This Sunday, the Green Bay Packers play the against New York Jets in the final road game of their season. Michael Nania of Gang Green Nation was kind enough to answer some of our questions about the Jets and provide some insight into their strengths and weaknesses.
APC: The Jets will enter the offseason with considerable cap space (more than $106.6 million, according to Over the Cap’s projections) and a top-5 draft pick. Given those resources, how would you go about rebuilding their roster?
Offense, offense, offense. It’s an offensive league. Check the top of the leaderboards in offensive DVOA versus defensive DVOA, and you’ll see that it’s the teams who dominate on the offensive side that are preparing for January football, while many of the teams dominating the defensive side are already preparing for the draft.
The Jets defense has holes but it isn’t terrible. The team should aggressively chase an edge pass rusher, both in free agency and the first round of the draft, but otherwise, offense needs to be the priority. They’ve floated around the middle in most defensive categories all year, and have spent most of the season in the top-five of red zone and third down defense. They’re imperfect, but decent enough to play second fiddle for just one offseason. The Jets are extremely sore for offensive talent - they rarely invest in that side in the draft, and when they do, those picks usually bust. Sam Darnold can’t continue to play behind a bottom-five offensive line and throw passes to punt returners when his top receivers go down.
New York needs to be all-in on Le’Veon Bell. There are a lot of legitimate questions that come with bringing him in at the price he’ll demand, from running back value, to his mileage, to his motivation, but the Jets almost have no choice. He is the league’s all-time leader in scrimmage yards per game through five seasons in the league. The Jets have cap to blow and a terrible offense with little talent and years of unproductive football under its belt. Bell can impact the game as a receiver and blocker as well as any running back has ever been able to. Take the shot and get Darnold a weapon that defensive coordinators will actually have to acknowledge. Nobody else out there will be as likely to boost the offense as Bell will be, even if the bust potential exists. It’s rare for players who rank as highly at their positions as Bell to shake free. Eventually your gobs of cap space have to go to elite players and bona fide upgrades, not faux stars like Trumaine Johnson and replaceable parts like Isaiah Crowell and Spencer Long.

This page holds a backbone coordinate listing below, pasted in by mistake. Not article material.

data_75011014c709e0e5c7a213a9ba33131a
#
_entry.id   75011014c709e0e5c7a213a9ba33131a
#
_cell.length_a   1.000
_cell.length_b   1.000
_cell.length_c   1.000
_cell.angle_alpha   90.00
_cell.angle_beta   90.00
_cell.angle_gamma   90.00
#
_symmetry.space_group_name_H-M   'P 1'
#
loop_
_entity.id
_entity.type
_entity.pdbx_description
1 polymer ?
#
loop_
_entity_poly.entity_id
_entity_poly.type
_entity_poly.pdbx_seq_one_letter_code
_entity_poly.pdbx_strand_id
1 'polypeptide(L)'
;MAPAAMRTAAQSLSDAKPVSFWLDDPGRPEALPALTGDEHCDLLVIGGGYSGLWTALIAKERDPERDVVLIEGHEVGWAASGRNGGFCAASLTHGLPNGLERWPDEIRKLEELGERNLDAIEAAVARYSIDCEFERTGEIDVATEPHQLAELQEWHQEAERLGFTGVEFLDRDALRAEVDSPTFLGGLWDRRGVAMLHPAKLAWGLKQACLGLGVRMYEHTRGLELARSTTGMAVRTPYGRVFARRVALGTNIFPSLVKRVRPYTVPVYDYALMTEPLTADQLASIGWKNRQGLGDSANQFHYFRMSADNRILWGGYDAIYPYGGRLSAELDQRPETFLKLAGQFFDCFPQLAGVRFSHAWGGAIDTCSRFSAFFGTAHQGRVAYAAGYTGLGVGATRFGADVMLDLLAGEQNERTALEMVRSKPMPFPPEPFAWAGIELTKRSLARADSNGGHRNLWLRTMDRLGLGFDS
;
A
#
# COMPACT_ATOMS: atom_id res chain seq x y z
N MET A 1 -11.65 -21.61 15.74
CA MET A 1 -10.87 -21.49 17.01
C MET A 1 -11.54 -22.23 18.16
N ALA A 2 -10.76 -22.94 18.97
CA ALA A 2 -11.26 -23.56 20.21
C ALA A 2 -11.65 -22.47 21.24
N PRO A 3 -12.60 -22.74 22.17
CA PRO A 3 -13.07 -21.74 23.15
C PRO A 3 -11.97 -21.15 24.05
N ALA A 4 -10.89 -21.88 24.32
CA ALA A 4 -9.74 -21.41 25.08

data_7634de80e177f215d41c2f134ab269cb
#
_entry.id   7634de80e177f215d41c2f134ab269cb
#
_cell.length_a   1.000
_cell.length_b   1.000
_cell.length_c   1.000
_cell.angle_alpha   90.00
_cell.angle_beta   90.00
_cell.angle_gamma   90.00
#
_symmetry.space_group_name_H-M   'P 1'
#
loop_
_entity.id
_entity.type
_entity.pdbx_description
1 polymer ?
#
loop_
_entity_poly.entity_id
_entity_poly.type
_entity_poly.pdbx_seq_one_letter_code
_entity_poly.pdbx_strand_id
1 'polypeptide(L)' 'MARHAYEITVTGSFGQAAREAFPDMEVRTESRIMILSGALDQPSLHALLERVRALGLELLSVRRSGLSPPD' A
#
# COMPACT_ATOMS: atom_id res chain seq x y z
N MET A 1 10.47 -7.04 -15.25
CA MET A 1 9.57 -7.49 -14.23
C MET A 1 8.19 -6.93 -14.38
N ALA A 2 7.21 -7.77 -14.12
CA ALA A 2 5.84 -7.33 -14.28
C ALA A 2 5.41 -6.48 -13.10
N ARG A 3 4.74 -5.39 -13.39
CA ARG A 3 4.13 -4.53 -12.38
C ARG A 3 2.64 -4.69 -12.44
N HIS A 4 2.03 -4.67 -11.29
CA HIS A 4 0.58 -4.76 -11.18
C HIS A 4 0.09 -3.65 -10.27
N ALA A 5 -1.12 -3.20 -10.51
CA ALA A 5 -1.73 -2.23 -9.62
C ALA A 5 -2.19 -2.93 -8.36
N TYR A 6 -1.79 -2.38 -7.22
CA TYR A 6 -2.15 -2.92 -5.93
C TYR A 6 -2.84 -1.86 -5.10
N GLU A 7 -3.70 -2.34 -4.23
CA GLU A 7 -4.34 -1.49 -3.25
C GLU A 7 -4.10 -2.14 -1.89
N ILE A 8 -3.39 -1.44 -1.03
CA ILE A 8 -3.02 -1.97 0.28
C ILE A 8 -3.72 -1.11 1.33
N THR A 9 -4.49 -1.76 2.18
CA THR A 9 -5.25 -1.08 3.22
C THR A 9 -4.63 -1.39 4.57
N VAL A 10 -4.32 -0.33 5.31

At wide receiver, the Jets should tender RFA Robby Anderson and extend Quincy Enunwa. Both are homegrown quality players with an elite tool (Anderson’s deep ball, Enunwa’s YAC) and need to be kept around - but neither is a WR1 that can carry an offense. The Jets could use that guy. They should look to make an aggressive move for a player that can fill that role of a big-bodied, jump-ball winning X receiver. Maybe a trade for A.J. Green, a la Brandon Marshall in 2015? That guy will be tough to find, though. If the Jets can’t get that #1 guy, they still should comb for weapons at receiver. Tyrell Williams and Golden Tate come to mind first. You can’t have enough weapons. Players will go down, and you don’t want your developing franchise face to be throwing to special teamers when they do.
The Jets also need at least two new offensive line starters, especially at left guard at center. They should go all-out for Rams LG Roger Saffold or Broncos C Matt Paradis if they hit the market. If they can’t get either of those two, they should still be looking to outbid any other contenders for solid starters on the market. Offensive line should be at the top of the list (along with edge rusher) in the first round of the draft, and the team would be wise to add at least one or maybe even two more linemen after the first round.
Overall, the Jets just need to aggressively attack the offense in both free agency and the draft. Get as many weapons as possible and stockpile as much offensive line talent as the room can fit. The NFL is all about building around rookie quarterback contracts. As Darnold enters years two, three and four - that’s your window. Get him the tools he can use to develop.
We’d like to thank Michael for his insight. Be sure to check out our Q&A session over at Gang Green Nation as well as their fantastic coverage of all things Jets. As always, keep your internet machines tuned to Acme Packing Company for our comprehensive game-day coverage of Packers versus Jets.